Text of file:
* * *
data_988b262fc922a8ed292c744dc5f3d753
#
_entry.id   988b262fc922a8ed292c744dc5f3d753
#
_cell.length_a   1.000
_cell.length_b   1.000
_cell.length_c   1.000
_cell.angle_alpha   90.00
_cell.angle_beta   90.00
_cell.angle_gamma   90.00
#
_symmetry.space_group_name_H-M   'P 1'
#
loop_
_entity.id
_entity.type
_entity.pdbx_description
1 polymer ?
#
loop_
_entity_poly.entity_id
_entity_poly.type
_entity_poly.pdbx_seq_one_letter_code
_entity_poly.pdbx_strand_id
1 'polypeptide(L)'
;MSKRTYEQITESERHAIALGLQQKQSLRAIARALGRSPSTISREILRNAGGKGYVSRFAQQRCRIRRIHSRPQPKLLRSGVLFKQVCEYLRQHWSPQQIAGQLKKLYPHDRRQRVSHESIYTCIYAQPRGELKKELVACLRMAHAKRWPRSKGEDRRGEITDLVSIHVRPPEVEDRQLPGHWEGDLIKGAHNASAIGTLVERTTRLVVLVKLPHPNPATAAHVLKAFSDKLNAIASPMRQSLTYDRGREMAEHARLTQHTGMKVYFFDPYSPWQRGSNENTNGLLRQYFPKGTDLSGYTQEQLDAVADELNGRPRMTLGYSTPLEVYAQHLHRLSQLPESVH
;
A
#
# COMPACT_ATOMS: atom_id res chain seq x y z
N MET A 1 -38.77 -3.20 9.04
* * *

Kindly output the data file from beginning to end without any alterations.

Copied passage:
data_988b262fc922a8ed292c744dc5f3d753
#
_entry.id   988b262fc922a8ed292c744dc5f3d753
#
_cell.length_a   1.000
_cell.length_b   1.000
_cell.length_c   1.000
_cell.angle_alpha   90.00
_cell.angle_beta   90.00
_cell.angle_gamma   90.00
#
_symmetry.space_group_name_H-M   'P 1'
#
loop_
_entity.id
_entity.type
_entity.pdbx_description
1 polymer ?
#
loop_
_entity_poly.entity_id
_entity_poly.type
_entity_poly.pdbx_seq_one_letter_code
_entity_poly.pdbx_strand_id
1 'polypeptide(L)'
;MSKRTYEQITESERHAIALGLQQKQSLRAIARALGRSPSTISREILRNAGGKGYVSRFAQQRCRIRRIHSRPQPKLLRSGVLFKQVCEYLRQHWSPQQIAGQLKKLYPHDRRQRVSHESIYTCIYAQPRGELKKELVACLRMAHAKRWPRSKGEDRRGEITDLVSIHVRPPEVEDRQLPGHWEGDLIKGAHNASAIGTLVERTTRLVVLVKLPHPNPATAAHVLKAFSDKLNAIASPMRQSLTYDRGREMAEHARLTQHTGMKVYFFDPYSPWQRGSNENTNGLLRQYFPKGTDLSGYTQEQLDAVADELNGRPRMTLGYSTPLEVYAQHLHRLSQLPESVH
;
A
#
# COMPACT_ATOMS: atom_id res chain seq x y z
N MET A 1 -38.77 -3.20 9.04